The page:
- Don’t use too dry a dough and don’t keep adding extra flour to it when you knead it - that’s a good way to have a dense loaf with not much rise… Learn how to work with a moister dough. Videos once again in that regard will help.
- I find the softest and fluffiest milk bread recipes will be made with milk instead of water and at least one egg and some butter (oil/fat) and sugars (sugar/honey/maple syrup etc). Sure you can make sandwich bread with just water, flour yeast and salt - like a baguette for instance but milk bread is very soft sandwich bread. Once again the relative amounts of these ingredients is fairly important. Learn about the concept of baker’s percentages ie. the percentage of other ingredients by weight compared to the weight of the flour used in the recipe.
So go watch some videos and keep reading. Find a good video on youtube and adopt their methods and you’ll be on your way in no time. Read some of the recipes and information here as well. Please don’t let the amount of info I just posted daunt you. I find some of the videos on YouTube very entertaining - you’ll absorb the information quickly if you just watch a few good ones.
Thanks @Thumbpicker! I really appreciate the encouragement. I will give your suggestions a try. A question for you: are there any videos and/or articles you’d recommend that I check out? There are so many out there, that it’s hard to know what’s “good.” Thanks again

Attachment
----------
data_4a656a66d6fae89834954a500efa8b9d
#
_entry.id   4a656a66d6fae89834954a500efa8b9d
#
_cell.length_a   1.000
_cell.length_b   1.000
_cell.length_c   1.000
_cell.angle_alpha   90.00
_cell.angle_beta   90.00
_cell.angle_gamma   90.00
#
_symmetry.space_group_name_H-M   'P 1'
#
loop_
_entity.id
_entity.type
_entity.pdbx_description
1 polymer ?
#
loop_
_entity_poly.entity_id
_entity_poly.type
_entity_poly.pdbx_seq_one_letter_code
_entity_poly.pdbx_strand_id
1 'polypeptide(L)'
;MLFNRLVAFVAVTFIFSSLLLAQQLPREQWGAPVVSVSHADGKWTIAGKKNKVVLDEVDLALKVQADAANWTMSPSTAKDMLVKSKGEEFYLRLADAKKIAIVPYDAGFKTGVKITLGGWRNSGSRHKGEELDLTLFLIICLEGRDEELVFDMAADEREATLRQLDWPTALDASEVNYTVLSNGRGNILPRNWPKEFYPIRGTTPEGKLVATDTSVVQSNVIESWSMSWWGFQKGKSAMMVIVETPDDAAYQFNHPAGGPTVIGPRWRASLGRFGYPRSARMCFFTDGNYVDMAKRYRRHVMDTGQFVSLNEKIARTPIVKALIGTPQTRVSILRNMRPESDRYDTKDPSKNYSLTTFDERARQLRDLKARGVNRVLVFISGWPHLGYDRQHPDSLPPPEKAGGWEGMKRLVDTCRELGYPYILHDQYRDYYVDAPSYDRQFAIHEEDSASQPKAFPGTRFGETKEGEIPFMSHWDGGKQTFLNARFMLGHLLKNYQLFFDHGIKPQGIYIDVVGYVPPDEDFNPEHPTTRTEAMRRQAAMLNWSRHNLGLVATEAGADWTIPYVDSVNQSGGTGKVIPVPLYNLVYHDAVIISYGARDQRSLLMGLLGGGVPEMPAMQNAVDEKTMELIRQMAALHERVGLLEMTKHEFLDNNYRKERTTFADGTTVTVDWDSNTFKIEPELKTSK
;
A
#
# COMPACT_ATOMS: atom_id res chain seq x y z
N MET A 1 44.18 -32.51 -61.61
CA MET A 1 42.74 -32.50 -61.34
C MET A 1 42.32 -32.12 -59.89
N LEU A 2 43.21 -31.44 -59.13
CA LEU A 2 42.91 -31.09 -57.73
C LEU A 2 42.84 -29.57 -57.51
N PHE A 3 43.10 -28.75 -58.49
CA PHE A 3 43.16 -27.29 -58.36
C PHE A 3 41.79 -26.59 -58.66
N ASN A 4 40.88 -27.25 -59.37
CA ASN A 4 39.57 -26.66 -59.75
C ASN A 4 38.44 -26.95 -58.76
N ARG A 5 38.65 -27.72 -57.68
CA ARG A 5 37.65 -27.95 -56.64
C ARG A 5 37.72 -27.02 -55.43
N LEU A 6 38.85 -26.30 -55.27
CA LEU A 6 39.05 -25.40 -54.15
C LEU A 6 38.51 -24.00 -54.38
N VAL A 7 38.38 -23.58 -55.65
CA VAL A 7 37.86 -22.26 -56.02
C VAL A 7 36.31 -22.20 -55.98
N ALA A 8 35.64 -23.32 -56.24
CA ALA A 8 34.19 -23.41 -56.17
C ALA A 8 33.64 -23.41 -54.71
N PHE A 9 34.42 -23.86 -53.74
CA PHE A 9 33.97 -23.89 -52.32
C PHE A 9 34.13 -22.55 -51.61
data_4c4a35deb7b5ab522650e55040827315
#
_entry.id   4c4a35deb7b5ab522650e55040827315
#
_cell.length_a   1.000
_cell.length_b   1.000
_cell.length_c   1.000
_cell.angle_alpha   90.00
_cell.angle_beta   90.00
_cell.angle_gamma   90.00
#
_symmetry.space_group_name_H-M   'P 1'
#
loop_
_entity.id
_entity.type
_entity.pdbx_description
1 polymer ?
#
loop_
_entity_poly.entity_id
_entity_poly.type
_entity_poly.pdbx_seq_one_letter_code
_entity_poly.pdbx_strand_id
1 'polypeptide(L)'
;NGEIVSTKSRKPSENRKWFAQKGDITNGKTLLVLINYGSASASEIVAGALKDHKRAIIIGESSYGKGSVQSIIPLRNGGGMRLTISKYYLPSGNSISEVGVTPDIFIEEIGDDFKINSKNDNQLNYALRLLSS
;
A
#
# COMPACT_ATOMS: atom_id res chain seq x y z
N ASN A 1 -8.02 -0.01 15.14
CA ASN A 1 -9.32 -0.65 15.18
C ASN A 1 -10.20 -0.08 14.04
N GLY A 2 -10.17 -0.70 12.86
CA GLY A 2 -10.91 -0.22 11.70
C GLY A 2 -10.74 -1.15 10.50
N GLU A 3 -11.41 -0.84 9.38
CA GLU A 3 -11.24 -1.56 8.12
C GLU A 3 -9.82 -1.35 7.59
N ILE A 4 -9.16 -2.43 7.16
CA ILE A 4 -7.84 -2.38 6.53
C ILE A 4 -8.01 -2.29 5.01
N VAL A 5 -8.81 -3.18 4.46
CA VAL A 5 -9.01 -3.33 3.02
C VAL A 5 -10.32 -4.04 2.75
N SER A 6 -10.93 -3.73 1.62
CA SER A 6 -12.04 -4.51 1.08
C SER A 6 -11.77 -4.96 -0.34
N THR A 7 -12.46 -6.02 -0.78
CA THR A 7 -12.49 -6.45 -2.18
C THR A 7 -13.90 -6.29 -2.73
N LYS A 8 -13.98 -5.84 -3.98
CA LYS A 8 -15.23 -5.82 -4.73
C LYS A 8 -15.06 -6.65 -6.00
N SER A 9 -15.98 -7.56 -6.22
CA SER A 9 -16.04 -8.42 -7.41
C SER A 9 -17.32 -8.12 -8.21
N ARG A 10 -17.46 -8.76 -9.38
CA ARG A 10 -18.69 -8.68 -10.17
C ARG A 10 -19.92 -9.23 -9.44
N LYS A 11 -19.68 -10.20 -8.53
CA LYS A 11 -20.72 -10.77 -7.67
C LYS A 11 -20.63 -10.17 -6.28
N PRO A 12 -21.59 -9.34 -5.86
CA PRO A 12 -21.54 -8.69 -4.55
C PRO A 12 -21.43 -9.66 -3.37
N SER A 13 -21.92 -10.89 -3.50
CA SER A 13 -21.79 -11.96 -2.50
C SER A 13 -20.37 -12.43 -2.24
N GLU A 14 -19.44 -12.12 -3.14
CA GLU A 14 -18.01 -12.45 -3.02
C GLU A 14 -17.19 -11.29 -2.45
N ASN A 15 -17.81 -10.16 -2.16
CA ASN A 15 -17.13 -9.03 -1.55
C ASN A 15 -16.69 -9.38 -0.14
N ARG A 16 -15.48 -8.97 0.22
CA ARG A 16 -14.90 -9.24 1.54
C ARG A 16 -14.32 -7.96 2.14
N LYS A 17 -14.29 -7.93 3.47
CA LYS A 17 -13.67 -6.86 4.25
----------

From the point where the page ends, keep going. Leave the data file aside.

@aleous This is a wonderful video with excellent written instructions for getting started.
There is also a sourdough version of this. I started my bread baking journey April 2018 utilizing the videos, techniques, flours/grains and equipment that I purchased here at Breadtopia. I’ve been extremely happy with my bread journey. No, I am NOT a paid staffer or affiliated with the company other than being a very happy customer. Take some time and look through the different videos and recipes. I know you’ll find some that will definitely peak your interest. I know I did. There are several recipes that are in my permanent bread-baking rotation.